The term “3D printing” has been around for almost two decades, but it has become widely known in recent years as prices have become more affordable for the consumer market. Once an expensive technology used by the military and movie studios, 3D printing is now easily accessed at home with some printers priced at just over $2,000. 3D printers can create just about anything. They have replicated cars, jewelry, skin tissues, steel, and now a gun market may be growing for the 3D printing of high-capacity magazines.

Since 3D printing is new to the consumer vernacular, some gun owners may be skeptical of the production quality. Organizations have been testing magazines created by 3D printers. In one study, no damage is shown after dozens of rounds. In another, the gun fell apart after a few shots.

A federal gun law proposal addressing ammo magazines used for various semiautomatics that hold more than 10 rounds would make these types of magazines illegal. Some states have already approved of gun laws that now ban specific magazine sizes. Currently, gun laws only apply to the buying and selling of magazines. Some ban proposals are being prepared to address 3D magazine manufacturing.

What laws affect the 3D printing of magazines? Right now it is legal to make your own guns, but not to distribute. These “homemade” magazines are created with a plastic material, which is not picked up by metal detectors. Lawmakers are interested in legislation that will address security issues. According to TechCrunch, the corner of the Internet dedicated to shifts in technology, New York is proposing a law that would “make it illegal to manufacture, own, transport, buy, or sell any firearm or magazine that is homemade and not detectable by metal detector and/or does not present an accurate image when put through an x-ray machine.” Southern Gun Law Group’s gun trust attorneys in North Carolina, Florida and Tennessee have not seen these states prepare gun law proposals on 3D printing—yet.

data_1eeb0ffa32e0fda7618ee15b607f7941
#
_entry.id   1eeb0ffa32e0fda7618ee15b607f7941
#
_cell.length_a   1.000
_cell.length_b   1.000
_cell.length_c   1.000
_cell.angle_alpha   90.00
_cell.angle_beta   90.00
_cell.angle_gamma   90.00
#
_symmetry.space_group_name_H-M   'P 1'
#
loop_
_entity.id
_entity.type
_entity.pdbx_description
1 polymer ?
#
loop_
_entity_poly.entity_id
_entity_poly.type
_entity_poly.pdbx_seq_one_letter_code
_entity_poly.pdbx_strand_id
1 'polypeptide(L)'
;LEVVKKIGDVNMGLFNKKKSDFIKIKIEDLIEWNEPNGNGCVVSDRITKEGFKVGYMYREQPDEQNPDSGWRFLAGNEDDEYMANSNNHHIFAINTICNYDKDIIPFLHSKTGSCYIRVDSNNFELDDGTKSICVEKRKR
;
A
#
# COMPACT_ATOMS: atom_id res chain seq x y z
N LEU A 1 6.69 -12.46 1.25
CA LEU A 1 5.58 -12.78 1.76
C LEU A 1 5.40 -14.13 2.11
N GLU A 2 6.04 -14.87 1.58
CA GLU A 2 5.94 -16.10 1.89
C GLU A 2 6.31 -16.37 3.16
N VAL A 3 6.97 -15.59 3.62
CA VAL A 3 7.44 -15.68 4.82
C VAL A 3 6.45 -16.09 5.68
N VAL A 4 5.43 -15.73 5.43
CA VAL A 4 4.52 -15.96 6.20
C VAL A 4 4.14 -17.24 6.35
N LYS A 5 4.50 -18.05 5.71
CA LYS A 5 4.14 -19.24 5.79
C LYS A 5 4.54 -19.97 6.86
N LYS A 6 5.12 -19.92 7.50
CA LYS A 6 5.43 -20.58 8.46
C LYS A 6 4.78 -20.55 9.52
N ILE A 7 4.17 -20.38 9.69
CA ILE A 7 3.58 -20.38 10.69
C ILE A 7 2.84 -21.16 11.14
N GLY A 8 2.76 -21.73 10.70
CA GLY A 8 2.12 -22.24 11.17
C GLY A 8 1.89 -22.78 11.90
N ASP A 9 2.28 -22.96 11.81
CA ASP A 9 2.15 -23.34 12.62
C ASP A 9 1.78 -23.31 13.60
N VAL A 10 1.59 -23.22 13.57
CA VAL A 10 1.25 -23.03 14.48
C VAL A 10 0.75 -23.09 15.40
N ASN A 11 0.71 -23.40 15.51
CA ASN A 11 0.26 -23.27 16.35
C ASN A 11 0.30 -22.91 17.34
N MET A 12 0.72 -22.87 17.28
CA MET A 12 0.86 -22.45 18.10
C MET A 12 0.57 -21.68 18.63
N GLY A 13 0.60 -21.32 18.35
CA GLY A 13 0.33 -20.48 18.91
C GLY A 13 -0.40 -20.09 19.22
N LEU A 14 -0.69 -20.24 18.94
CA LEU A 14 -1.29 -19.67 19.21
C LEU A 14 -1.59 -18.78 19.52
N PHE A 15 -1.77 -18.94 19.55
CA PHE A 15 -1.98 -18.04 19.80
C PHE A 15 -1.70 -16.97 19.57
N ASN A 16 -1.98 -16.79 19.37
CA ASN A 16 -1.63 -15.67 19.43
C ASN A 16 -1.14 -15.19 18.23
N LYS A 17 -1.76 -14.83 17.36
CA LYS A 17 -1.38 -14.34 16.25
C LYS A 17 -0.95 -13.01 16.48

How can gun owners use 3D printing to create magazines for their guns? Pricing and accessibility of 3D printers is no longer a challenge. In terms of design, complimentary CAD files are being shared by gun owners in online forums, making the specs simple to acquire.

Just as gun and ammo sales skyrocketed when talks of changing federal gun legislation started in late December, the 3D printing market may see the same spike in activity as the focus of gun owners shifts. Responsible gun ownership means possessing and transferring firearms legally. Talk to a gun trust attorney about incorporating all of your firearms—both commercially made and 3D printed—into a gun trust to safely “store” your firearms. The laws for 3D printed guns and gun parts are not being made as fast as 3D printed parts. We should see gun laws addressing 3D printers sometime in 2013.